Archive for December 15th, 2017

Great news! Rome revokes Ovid’s exile!

Friday, December 15th, 2017
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Come back, Ovid! All is forgiven! Whatever you did!

According to a report from ANSA,  the Rome city council yesterday revoked the Emperor Augustus‘s direct order exiling the poet from the city. It’s a little late: the poet died 2,000 years ago, in the year 17 or 18 A.D. He was between 58 and 60 years old.

The motion came from the ruling anti-establishment 5-Star Movement (M5S), which said it wanted to “repair the serious wrong suffered” by Publius Ovidius Naso, the the author of the Metamophoses and the Art of Love.

Ovid, one of the three canonical Roman poets along with Virgil and Horace, was exiled to a remote Black Sea town, Tomis, in today’s Romania, in 8 AD, in one of the mysteries of literary history. [Ettore Ferrari’s statue of Ovid in modernday Constanta at right.]

Ovid himself attributes his exile to carmen et error, “a poem and a mistake,” but his discretion in discussing the causes has resulted in much speculation among scholars.

According to a local website, the council unanimously approved the motion, which calls for “necessary measures” to be adopted to repeal the exile order, Repubblica reported. However, only the M5S took part in Thursday afternoon’s vote.

Rome’s deputy mayor and councillor for culture Luca Bergamo said the decision was “an important symbol because it’s about the fundamental right of artists to express themselves freely in a society in which the freedom of artistic expression is more and more repressed”.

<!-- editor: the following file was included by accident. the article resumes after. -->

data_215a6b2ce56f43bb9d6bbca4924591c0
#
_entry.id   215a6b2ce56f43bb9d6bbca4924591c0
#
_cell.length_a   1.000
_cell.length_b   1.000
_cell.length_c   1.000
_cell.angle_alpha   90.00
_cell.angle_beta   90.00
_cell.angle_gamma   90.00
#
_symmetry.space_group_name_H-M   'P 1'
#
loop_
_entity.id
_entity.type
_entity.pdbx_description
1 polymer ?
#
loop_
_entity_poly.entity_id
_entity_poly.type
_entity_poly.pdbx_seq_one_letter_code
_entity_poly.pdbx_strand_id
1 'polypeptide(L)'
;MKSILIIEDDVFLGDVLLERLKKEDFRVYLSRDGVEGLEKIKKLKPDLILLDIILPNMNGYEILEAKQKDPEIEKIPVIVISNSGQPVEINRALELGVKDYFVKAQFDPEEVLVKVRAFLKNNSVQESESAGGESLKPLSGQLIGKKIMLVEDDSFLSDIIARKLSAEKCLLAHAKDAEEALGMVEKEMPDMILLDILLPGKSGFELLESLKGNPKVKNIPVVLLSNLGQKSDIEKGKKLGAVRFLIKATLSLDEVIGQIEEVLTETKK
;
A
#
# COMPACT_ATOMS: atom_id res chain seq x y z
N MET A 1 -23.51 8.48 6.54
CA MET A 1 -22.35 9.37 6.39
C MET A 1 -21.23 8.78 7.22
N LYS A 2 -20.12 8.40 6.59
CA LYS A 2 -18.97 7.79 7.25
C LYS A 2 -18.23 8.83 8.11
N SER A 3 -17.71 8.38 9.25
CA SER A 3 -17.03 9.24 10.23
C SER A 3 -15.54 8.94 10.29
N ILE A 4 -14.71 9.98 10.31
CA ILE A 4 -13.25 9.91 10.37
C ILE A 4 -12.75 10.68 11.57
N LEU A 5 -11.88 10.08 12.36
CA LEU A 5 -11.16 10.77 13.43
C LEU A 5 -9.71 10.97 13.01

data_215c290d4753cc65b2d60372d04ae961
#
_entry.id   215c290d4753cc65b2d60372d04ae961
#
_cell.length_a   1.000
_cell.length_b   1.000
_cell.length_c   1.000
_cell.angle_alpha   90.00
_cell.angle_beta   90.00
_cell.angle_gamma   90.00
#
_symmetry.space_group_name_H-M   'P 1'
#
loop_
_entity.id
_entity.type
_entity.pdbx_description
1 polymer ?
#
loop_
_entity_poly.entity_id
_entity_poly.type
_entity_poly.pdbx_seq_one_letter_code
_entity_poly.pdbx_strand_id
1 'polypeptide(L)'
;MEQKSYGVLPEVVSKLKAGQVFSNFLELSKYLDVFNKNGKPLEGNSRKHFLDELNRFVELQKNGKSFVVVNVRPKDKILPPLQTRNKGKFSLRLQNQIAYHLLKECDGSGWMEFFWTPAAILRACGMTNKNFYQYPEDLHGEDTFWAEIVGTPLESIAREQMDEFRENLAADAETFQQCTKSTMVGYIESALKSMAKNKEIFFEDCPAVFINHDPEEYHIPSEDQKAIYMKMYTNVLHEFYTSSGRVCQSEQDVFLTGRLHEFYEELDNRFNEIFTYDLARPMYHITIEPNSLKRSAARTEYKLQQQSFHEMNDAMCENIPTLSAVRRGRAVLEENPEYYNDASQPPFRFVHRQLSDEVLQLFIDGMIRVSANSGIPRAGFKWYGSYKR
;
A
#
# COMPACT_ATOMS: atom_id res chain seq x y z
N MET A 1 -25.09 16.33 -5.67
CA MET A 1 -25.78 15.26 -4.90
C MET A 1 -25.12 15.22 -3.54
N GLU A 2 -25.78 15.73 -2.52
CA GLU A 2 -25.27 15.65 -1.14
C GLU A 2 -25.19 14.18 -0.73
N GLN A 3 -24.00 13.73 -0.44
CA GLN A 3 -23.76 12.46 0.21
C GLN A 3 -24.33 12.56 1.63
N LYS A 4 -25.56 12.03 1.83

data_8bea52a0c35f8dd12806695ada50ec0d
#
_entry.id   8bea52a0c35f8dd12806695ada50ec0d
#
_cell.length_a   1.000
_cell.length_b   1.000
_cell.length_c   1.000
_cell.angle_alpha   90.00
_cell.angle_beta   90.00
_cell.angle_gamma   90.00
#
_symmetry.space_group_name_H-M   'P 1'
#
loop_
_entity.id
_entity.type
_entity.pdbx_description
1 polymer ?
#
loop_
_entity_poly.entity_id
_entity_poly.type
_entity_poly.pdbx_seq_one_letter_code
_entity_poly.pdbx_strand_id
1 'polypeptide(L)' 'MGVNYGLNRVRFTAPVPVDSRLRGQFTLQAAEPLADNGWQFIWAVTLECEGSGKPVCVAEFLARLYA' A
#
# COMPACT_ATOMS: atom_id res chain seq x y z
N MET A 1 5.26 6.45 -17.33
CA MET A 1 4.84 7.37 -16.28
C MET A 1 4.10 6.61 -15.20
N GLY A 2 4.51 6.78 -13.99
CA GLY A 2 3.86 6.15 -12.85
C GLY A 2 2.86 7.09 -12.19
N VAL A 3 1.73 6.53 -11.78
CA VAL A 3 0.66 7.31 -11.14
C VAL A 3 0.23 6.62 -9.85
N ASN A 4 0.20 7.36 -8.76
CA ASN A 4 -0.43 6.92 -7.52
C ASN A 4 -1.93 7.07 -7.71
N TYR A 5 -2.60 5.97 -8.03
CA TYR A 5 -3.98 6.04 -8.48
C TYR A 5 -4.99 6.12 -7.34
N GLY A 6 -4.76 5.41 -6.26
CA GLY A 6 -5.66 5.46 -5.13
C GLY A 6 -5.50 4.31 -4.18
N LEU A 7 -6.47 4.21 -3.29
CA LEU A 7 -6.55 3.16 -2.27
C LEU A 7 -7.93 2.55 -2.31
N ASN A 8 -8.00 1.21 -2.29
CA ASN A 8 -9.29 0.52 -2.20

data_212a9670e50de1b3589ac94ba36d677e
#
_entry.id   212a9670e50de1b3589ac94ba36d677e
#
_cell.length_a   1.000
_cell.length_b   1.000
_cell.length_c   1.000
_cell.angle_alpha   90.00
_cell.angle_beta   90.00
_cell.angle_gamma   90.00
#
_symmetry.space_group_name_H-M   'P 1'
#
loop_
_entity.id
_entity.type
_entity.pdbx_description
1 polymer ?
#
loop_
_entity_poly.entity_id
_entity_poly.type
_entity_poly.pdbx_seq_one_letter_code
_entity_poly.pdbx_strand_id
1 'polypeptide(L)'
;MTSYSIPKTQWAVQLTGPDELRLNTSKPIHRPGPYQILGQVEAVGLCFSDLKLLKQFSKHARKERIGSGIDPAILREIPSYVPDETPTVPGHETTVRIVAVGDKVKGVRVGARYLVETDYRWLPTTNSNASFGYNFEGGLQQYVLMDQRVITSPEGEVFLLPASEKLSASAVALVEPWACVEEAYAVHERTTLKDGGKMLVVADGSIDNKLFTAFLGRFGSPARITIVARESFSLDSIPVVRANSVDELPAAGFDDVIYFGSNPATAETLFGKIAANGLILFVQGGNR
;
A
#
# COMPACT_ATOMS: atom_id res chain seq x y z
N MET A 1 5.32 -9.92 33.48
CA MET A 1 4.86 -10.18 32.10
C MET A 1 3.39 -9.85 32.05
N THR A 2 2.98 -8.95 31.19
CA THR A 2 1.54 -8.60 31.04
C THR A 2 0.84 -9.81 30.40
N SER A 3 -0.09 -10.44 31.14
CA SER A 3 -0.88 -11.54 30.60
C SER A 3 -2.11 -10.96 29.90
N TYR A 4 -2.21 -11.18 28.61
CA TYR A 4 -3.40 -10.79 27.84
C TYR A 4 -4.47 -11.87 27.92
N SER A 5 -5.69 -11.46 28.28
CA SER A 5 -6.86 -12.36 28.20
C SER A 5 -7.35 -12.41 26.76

Ovid has previously been acquitted by a court in Sulmona, the Abruzzo town where he was born, which passed its verdict onto Rome authorities.

Ovid wrote several poetry collections describing the pain of banishment. I wrote a little about this in my 2011 Kenyon Review piece about two other exiles, Nobel poets Joseph Brodsky and Czesław Miłosz:

According to a legend, Ovid wrote poetry in the language of the Gatae during his long exile on the Black Sea coast. “Brodsky would be an heir to that tradition, although his exile was not as dramatic as that of the Roman poet” (242), [Irena] Gross writes. She suggests Ovid may have been a literary “genotype” for Brodsky (285).

The pattern of Ovid, exiled for nobody knows what, may have absorbed Brodsky even earlier than generally supposed. I remember the poet in a melancholy mood in 1975. He asked me if I had read Ovid’s Tristia. I hadn’t, but got the book from the University of Michigan library, eager to please him. It’s still with me, with its sedate green cover and dog-eared edges, with exiled Ovid keening:

I am a Roman poet—forgive me, my Muses, forgive me—
 And I am forced to say many things in Sarmatian speech.
(Book vii, 11. 55-56)